Red Hat announced its CFO's resignation June 14, sending the stock down. On June 15, the company issued a preliminary forecast that its first quarter results would come in 1 cent higher than what Wall Street expected. On June 16, Pricewaterhouse recommended the change to the revenue recognition policy for its subscriptions. On June 17, Red Hat reported full first-quarter results, using the new revenue recognition policy.

Szulik asserted that there was nothing unusual about the timing of the events and that the decision was triggered by a change in the audit partners, a normal rotation required by accounting rules.

Under the change to a daily revenue recognition policy, the revenue begins getting counted on the day the deal is struck, rather than at the first of the month. For example, if Red Hat signs up a subscriber on June 23, it will no longer begin counting the revenue on June 1, but rather will start the clock on June 23.

For fiscal 2004, the company expects to restate its revenue to somewhere between $123.8 million and $124.8 million, compared with its previously reported $126.1 million. Red Hat is also lowering its net income to a range of $13.2 million to $13.7 million from the previously announced $14 million.

Red Hat also expects to lower its fiscal 2003 revenue to around $89.7 million to $90.3 million, compared with its previously announced $90.9 million. And the company's net loss for the year is now expected to be in the range of $6.9 million to $7.2 million, compared to the previously stated loss of $6.6 million.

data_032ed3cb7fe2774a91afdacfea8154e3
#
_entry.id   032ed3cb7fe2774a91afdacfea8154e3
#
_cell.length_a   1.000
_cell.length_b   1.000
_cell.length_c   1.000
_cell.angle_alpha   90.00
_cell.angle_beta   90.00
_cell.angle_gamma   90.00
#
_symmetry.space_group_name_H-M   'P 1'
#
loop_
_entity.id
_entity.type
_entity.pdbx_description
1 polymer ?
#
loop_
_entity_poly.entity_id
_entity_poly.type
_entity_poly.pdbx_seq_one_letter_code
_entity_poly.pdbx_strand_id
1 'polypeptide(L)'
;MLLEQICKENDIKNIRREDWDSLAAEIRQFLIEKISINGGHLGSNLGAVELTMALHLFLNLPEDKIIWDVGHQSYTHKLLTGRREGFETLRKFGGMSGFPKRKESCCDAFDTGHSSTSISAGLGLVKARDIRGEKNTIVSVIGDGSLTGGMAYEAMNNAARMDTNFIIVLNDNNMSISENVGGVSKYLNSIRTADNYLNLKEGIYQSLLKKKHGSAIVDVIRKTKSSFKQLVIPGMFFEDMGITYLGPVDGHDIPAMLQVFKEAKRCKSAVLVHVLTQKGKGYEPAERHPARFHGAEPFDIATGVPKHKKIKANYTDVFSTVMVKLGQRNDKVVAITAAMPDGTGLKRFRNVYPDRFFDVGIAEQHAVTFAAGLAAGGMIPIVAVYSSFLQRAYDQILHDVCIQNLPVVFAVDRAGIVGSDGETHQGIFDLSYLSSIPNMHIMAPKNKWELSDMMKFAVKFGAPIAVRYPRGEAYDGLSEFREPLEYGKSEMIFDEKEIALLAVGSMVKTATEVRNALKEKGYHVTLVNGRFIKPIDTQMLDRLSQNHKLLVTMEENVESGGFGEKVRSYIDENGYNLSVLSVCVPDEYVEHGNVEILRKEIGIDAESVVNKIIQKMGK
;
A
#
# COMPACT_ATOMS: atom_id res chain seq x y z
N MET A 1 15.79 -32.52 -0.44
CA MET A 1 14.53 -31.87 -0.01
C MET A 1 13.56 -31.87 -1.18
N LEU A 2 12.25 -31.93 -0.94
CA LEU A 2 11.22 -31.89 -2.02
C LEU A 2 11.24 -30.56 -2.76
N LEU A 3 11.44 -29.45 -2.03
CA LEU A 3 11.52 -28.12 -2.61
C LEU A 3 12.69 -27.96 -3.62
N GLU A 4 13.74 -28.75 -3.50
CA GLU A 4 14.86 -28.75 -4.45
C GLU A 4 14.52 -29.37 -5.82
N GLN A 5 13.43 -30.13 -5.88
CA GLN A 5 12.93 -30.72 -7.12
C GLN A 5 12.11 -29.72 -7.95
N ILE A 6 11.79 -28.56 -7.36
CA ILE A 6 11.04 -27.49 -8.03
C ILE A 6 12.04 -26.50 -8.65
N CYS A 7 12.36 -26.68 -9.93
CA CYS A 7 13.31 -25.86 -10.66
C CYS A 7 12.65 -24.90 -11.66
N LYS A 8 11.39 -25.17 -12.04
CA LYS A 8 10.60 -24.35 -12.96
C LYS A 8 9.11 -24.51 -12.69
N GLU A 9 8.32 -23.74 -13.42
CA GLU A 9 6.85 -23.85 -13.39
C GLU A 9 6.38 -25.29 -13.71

The Linux company also plans to revise its fiscal 2002 revenue to between $78.3 million and $78.9 million, from its previously reported $78.9 million. Red Hat's net loss is expected to drop to a range of $140.1 million to $140.5 million, compared with its previously stated loss of $142 million.

SEC's comment letter
Comment letters are written if the SEC has some concerns or questions regarding a filing a company has submitted, an SEC representative said.

Red Hat filed its annual report to the SEC on May 14, according to its electronic SEC filing. Red Hat representatives were unable to say when they received the SEC letter.

SEC reviewers usually take 20 to 30 days to send out a comment letter, the SEC representative said. If the regulators had maintained that schedule, Red Hat would have received its comment letter by mid-June.

Red Hat needed to communicate better with investors about the SEC letter and the other issues, Egbert said.

"These issues in a smaller company may not get noticed, but when you're a $5 billion company and growing fast," it's significant, Egbert said. "They're making misjudgments, and people are paying attention to them."